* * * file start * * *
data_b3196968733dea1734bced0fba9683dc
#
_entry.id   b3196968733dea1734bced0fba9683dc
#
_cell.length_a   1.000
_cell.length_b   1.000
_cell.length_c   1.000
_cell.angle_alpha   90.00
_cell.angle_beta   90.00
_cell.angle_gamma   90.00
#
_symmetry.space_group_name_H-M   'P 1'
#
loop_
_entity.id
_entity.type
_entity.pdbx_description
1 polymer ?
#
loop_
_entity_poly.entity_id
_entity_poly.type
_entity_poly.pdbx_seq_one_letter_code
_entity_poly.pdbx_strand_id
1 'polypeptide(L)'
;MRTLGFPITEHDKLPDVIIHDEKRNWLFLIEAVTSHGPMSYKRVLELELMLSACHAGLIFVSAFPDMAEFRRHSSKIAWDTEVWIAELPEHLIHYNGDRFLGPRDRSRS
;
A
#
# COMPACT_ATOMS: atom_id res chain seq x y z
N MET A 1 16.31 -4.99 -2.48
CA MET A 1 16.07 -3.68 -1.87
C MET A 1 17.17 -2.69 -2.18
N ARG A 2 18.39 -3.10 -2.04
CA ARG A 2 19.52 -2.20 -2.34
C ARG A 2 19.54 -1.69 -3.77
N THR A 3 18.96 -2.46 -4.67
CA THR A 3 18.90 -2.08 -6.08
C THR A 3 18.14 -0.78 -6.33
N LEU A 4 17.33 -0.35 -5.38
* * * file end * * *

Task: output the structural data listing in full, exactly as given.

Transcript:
data_b3196968733dea1734bced0fba9683dc
#
_entry.id   b3196968733dea1734bced0fba9683dc
#
_cell.length_a   1.000
_cell.length_b   1.000
_cell.length_c   1.000
_cell.angle_alpha   90.00
_cell.angle_beta   90.00
_cell.angle_gamma   90.00
#
_symmetry.space_group_name_H-M   'P 1'
#
loop_
_entity.id
_entity.type
_entity.pdbx_description
1 polymer ?
#
loop_
_entity_poly.entity_id
_entity_poly.type
_entity_poly.pdbx_seq_one_letter_code
_entity_poly.pdbx_strand_id
1 'polypeptide(L)'
;MRTLGFPITEHDKLPDVIIHDEKRNWLFLIEAVTSHGPMSYKRVLELELMLSACHAGLIFVSAFPDMAEFRRHSSKIAWDTEVWIAELPEHLIHYNGDRFLGPRDRSRS
;
A
#
# COMPACT_ATOMS: atom_id res chain seq x y z
N MET A 1 16.31 -4.99 -2.48
CA MET A 1 16.07 -3.68 -1.87
C MET A 1 17.17 -2.69 -2.18
N ARG A 2 18.39 -3.10 -2.04
CA ARG A 2 19.52 -2.20 -2.34
C ARG A 2 19.54 -1.69 -3.77
N THR A 3 18.96 -2.46 -4.67
CA THR A 3 18.90 -2.08 -6.08
C THR A 3 18.14 -0.78 -6.33
N LEU A 4 17.33 -0.35 -5.38